A Cool Garden in the Shade
Intrepid urban gardeners are accustomed to adjusting their plant palette to lower light conditions as a consequence of the ubiquitous tall buildings and unchecked weed trees of the cityscape. The popular notion that shade is a gardening handicap because it severely restricts plant choices is a myth: There are numerous and diverse species that flourish in shady sites. Conjure the wealth of wildflowers growing on the woodland floor, including species of Polygonatum (Solomon’s seal), Tiarella (foamflower), Trillium, and Aruncus (goat’s beard), and add to these the many cultivated and hybridized varieties of Anemone, Astilbe, Brunnera, Cimicifuga, Dicentra, and Epimedium (a quick memory jog: “ABCDE for shade”), and you have a panoply of plants that can be combined for their valuable distinctive foliage and sequential blooms to illuminate any shady corner.
A distinction should be made between plants that tolerate shade but otherwise thrive in the sun and vice-versa. Among sun lovers that can take some shade is Fothergilla gardenii (dwarf witch alder) with its fragrant bottlebrush flowers in spring and fine coppery foliage in fall. A good example of “vice-versa” is Hydrangea, a classic staple of the shrub border. Most species generally do well in partial shade; they flower best given bright morning light.
The process of choosing plants for shade often begins with the tried and true—ferns, hostas, and yews. Some people’s enthusiasm may be dampened for fear of repeating the very familiar, but there’s good reason for these plants’ ubiquity. They work. They can be seen surviving in some of the most difficult sites around the city and may be used to great practical and aesthetic advantage. In particular, Taxus x media ‘Hicksii’ (‘Hicksii’ yew) provides a rich deep green year-round screen or vertical accent and may be underplanted with the striking foliage combination of wide-spreading Hosta fortunei ‘June’ and upright, feathery Athyrium niponicum var. pictum ‘Burgundy Lace’ (Japanese painted fern) for a winning trio. If you’re sitting under a tree and feeling in the dark, try covering the ground with a tactile combination of Asarum europaeum (European ginger) with its glossy evergreen leaves elevated just a few inches above a velvety cushion of moss, both of which will endure dry periods once they’ve been established with ample moisture..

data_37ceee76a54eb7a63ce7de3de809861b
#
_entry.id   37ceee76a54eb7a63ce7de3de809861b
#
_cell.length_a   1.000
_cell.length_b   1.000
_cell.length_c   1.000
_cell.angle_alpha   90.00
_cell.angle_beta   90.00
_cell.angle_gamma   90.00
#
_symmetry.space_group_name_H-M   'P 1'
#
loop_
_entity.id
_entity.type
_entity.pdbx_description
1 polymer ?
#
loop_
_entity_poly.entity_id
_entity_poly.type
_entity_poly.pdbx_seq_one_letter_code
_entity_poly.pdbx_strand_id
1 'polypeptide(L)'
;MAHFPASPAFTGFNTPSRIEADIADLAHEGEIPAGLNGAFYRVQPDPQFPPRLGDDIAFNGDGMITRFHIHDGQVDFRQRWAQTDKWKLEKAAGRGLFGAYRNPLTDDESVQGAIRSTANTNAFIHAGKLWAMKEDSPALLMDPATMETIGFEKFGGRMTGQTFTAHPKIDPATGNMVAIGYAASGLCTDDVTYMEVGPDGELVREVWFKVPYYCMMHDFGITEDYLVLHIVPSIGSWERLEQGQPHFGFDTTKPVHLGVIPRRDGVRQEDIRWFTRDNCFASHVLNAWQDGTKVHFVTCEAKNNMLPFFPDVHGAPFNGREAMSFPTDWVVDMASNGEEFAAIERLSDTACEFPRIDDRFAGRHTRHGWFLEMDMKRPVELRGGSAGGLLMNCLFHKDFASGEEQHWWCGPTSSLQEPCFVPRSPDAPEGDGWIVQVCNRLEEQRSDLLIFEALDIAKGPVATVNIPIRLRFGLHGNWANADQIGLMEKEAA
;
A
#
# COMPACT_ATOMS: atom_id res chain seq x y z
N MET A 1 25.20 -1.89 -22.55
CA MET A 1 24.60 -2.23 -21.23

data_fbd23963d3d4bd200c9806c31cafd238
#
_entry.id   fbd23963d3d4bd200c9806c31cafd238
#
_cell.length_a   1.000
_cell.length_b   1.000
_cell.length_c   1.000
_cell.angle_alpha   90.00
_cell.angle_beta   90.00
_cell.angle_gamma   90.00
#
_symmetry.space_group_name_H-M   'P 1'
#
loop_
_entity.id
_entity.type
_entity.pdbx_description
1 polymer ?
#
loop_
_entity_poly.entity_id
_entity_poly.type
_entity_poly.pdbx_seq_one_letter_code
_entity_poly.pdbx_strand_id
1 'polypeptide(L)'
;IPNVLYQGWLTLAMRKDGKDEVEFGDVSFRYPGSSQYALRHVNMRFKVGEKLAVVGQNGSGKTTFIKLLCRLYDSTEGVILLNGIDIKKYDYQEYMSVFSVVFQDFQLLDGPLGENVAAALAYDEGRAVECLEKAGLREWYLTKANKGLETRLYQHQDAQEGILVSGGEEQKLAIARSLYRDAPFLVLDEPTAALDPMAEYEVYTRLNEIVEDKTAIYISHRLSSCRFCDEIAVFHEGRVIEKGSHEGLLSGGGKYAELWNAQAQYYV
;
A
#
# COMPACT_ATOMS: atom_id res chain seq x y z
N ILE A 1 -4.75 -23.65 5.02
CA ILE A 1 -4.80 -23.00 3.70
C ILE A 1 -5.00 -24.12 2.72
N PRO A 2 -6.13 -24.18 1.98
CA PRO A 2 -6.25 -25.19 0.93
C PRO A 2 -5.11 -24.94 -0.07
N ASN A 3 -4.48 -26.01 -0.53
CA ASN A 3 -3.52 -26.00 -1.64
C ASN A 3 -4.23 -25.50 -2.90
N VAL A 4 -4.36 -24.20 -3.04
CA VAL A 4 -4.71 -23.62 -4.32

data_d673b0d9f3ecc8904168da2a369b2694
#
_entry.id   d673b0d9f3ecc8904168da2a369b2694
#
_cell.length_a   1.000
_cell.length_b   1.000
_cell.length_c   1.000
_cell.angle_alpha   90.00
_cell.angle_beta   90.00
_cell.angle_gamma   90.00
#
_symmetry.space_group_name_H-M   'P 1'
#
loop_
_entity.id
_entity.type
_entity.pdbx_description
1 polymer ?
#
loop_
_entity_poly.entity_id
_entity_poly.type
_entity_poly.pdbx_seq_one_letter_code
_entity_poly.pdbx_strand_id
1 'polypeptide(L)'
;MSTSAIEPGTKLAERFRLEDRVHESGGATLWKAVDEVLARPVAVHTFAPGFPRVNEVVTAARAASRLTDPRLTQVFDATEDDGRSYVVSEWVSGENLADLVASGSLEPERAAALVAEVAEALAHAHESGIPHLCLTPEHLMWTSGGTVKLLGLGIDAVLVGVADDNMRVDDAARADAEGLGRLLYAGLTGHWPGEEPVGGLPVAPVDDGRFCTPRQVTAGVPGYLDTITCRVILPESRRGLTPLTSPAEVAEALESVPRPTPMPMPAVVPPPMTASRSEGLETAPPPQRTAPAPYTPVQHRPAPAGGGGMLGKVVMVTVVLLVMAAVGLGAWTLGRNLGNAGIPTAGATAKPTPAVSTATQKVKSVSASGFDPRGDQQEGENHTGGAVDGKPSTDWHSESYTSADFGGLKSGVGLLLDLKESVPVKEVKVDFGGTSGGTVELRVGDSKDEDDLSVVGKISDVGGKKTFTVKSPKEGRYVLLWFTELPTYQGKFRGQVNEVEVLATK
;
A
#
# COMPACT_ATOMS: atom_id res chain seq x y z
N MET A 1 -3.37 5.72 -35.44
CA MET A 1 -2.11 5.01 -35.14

Ilex x aquipernyi ‘Meschick’ DRAGON LADY (holly cultivar)15 feet tall; 4 feet wide
This columnar evergreen shrub has dense, deep green, glossy foliage that welcomes pruning; abundant red berries form on this female cultivar when pollinated by male I. x meservae holly. Prefers well-drained, ordinary soil, even sand. Zones 6 to 8.
Enkianthus campanulatus (redvein enkianthus)8 feet tall; 10 feet wide
This deciduous shrub blooms with clusters of lovely pendulous, bell-shaped cream-colored flowers with red veins in May through June. Prefers well-drained, acidic soil. Zones 4 to 7.
Kerria japonica ‘Picta’ (Japanese kerria)5 feet tall; 3 feet wide
Pale green stems hold attractive double-serrate, variegated leaves edged in white with single yellow flowers in spring through summer. May be trained on a fence, as in illustration. Zones 4 to 9.
Astilbe chinensis ‘Pumila’ (astilbe cultivar)15 inches tall and wide
Distinctive dwarf with spreading foliage makes a fine groundcover; rosy-lilac bottle-brush-shaped flowers bloom in midsummer. Prefers moist soil. Zones 3 to 8.
Liriope spicata ‘Silver Dragon’ (variegated lilyturf cultivar)9 inches tall and widee
Slender green leaves edged with silvery white provide a lush, clumping evergreen groundcover; spikes of lavender flowers rise on long stems in August through September. Zones 6 to 9.